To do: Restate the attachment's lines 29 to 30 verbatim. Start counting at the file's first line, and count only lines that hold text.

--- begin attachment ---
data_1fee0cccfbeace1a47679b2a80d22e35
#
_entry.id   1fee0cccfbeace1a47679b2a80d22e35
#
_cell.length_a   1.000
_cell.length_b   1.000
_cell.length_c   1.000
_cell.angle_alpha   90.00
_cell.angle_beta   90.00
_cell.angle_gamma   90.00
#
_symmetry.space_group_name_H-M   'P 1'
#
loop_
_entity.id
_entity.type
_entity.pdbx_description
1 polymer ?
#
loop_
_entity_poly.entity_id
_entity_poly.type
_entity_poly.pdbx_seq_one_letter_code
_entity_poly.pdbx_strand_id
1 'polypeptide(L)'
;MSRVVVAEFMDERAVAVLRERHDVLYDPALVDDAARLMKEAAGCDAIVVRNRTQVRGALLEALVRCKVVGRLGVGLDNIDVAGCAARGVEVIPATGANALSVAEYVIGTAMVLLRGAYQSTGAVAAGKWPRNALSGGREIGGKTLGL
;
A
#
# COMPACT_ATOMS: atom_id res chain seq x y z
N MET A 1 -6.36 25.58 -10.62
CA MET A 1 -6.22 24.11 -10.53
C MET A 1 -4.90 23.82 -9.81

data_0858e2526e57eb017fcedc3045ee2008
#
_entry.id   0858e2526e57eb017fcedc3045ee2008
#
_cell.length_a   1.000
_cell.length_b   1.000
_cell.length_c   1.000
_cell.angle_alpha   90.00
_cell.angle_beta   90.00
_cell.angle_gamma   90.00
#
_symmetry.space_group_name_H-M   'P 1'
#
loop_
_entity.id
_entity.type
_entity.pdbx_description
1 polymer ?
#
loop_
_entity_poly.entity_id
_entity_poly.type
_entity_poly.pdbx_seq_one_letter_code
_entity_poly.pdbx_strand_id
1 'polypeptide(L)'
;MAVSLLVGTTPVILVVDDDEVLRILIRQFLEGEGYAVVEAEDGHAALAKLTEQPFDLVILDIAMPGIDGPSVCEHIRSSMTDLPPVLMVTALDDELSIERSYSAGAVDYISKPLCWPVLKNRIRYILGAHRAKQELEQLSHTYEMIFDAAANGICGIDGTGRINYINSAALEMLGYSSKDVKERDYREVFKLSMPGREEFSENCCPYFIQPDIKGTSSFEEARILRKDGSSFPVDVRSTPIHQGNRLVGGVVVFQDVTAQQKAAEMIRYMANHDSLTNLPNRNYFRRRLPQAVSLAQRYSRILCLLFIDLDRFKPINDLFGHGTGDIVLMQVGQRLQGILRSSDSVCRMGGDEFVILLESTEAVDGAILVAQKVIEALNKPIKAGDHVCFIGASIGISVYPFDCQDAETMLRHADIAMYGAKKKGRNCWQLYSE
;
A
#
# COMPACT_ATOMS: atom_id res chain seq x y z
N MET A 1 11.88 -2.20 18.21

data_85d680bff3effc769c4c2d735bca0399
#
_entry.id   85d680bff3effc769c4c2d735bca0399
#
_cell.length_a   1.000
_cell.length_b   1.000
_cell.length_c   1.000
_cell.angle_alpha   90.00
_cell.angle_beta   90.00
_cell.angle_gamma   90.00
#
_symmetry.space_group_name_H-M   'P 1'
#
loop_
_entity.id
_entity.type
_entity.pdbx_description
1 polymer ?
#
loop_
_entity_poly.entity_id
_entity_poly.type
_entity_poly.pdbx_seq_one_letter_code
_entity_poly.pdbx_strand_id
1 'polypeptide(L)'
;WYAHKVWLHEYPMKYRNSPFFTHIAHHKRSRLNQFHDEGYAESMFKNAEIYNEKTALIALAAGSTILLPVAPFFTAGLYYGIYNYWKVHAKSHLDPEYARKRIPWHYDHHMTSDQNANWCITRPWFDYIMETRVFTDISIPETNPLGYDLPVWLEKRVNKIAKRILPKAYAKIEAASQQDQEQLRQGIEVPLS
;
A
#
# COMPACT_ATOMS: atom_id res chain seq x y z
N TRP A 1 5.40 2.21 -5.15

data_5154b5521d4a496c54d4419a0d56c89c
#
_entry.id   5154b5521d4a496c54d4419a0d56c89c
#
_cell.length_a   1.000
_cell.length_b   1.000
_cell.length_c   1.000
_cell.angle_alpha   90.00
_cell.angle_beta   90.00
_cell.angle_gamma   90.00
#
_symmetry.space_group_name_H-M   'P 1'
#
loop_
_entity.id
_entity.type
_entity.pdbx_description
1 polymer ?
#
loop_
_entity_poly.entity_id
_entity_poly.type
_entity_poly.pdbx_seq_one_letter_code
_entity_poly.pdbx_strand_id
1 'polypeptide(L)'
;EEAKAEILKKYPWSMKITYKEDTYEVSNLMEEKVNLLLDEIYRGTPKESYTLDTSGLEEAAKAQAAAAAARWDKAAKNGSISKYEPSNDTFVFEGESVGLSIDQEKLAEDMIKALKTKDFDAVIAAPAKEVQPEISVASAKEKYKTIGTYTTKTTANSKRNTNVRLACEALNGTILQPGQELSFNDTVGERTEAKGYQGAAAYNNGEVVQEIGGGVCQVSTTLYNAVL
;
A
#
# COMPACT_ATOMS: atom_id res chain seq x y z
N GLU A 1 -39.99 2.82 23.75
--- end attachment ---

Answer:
#
# COMPACT_ATOMS: atom_id res chain seq x y z